The Violence Against Women Act expired more than a year ago and Congresswoman Gwen Moore is pushing to reauthorize it right away.
"I'm really, really disappointed because it means we have to start all over and it's been a very difficult process," Moore said on Jansing & Co. Friday.
However, Congress isn't known for moving quickly—even big deals, like the fiscal cliff agreement, didn't come together until the final hours. There's even less of a rush to deal with the reauthorization of the Violence Against Women Act because its programs continue to operate under the guidelines last updated in 2005.
Moore still hopes the Violence Against Women Act will pass for the 113th Congress and include more protections for women than those outlined eight years ago.
"We have to be hopeful, we have more women, we have a historic number of women in the Senate and of course, the bill did finally clear the Senate. But it had a lot of hurdles in the Senate and perhaps we won't have as many of those hurdles. We'll have more Democrats in the House," Moore said.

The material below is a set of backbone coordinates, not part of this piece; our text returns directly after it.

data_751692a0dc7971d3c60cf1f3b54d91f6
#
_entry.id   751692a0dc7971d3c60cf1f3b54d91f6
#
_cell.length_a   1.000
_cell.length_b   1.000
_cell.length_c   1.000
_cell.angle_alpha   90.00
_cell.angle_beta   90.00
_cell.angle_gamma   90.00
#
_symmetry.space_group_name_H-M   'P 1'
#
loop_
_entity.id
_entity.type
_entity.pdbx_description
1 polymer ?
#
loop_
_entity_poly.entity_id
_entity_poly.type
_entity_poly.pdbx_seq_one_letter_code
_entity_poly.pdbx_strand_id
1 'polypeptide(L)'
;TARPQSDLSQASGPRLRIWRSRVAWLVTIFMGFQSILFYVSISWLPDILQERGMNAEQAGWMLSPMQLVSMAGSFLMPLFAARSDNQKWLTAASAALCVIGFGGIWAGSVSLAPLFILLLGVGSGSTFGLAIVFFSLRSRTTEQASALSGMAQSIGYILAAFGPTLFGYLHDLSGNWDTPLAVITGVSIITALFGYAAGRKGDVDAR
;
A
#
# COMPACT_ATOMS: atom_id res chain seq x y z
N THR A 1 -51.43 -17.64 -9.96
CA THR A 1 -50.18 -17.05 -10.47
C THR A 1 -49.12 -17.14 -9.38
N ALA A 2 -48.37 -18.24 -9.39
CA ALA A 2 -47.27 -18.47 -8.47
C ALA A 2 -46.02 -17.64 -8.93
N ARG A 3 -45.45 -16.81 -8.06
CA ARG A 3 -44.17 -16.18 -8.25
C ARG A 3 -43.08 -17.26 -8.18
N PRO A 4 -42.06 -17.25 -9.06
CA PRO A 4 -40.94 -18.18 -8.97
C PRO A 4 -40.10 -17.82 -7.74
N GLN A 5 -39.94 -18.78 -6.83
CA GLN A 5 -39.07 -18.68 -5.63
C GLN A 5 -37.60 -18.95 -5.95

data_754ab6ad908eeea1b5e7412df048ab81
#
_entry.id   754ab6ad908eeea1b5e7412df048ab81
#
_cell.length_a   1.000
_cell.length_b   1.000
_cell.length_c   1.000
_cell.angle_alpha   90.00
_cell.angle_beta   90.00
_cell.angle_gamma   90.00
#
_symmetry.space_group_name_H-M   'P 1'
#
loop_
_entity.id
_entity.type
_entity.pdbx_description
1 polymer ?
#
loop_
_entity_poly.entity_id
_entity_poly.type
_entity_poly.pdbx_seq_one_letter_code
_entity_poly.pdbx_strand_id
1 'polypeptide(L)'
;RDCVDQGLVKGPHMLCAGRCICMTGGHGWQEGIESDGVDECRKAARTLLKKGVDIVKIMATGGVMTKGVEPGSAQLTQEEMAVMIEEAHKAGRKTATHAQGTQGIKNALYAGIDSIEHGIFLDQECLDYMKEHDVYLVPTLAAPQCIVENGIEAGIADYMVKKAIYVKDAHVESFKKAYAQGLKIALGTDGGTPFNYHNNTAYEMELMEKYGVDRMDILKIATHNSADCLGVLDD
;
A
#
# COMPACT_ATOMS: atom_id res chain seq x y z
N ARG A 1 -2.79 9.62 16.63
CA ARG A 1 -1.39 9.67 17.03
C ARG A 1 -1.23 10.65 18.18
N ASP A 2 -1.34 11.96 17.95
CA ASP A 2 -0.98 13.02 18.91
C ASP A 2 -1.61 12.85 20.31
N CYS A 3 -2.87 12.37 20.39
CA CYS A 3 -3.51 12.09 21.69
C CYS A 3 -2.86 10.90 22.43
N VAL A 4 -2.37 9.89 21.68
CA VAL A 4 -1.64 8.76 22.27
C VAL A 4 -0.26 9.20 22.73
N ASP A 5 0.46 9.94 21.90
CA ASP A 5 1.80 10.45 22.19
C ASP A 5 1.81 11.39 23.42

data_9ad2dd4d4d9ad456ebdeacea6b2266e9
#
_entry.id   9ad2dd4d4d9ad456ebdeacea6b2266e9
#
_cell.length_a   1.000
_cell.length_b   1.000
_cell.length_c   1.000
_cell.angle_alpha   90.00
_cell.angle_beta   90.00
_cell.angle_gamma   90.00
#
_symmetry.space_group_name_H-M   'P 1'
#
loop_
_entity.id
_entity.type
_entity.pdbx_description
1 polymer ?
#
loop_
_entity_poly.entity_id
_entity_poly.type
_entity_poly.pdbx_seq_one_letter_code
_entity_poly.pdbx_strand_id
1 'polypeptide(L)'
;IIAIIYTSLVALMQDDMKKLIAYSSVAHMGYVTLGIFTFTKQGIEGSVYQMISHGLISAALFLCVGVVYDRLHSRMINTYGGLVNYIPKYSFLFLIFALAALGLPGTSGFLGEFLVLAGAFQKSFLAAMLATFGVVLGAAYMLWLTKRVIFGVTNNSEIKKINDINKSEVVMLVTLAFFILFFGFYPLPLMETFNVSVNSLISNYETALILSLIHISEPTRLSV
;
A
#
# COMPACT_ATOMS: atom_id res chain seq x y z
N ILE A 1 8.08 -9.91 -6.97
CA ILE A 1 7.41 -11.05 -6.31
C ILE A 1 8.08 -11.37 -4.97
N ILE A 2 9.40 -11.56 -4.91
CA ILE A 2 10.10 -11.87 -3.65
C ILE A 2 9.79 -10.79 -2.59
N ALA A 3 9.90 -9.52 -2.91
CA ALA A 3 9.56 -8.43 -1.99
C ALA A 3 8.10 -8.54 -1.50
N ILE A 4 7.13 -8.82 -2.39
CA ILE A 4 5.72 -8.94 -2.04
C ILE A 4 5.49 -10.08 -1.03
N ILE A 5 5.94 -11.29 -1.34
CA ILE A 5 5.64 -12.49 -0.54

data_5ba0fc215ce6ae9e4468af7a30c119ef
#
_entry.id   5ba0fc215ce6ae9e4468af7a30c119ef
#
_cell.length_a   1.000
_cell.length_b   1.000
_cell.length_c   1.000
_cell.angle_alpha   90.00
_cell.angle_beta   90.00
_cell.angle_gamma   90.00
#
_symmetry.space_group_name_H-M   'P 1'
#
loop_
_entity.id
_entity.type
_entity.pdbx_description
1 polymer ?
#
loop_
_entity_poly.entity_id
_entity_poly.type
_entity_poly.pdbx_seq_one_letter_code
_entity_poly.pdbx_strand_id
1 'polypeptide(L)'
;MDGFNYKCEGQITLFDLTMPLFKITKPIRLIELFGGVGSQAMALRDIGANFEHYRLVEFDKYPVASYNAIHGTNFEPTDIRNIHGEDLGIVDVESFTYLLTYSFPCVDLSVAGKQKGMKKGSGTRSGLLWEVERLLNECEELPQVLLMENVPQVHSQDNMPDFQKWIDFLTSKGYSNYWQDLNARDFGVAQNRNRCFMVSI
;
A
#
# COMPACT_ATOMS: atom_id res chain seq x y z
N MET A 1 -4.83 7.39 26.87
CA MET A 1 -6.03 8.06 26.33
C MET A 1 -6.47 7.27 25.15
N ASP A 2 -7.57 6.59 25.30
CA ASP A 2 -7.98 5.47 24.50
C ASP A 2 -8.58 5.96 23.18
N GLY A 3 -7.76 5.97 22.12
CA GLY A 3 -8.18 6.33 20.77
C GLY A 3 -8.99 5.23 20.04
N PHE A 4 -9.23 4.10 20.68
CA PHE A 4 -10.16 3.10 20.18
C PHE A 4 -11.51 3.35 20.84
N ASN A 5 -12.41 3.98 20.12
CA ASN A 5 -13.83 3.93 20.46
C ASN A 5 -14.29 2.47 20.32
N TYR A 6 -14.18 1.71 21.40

She's hoping to engage the public to put pressure on Congress to act.
"This bill really looked at best practices and decided it was really time to take care of those women who were most marginalized, communities of color, immigrant women, LGBT communities and Native American women. These tribal reservations have become a veritable free land for sexual assaults and domestic violence because the tribal authorities don't have authority to prosecute non-native people on their land," Moore said on Jansing & Co.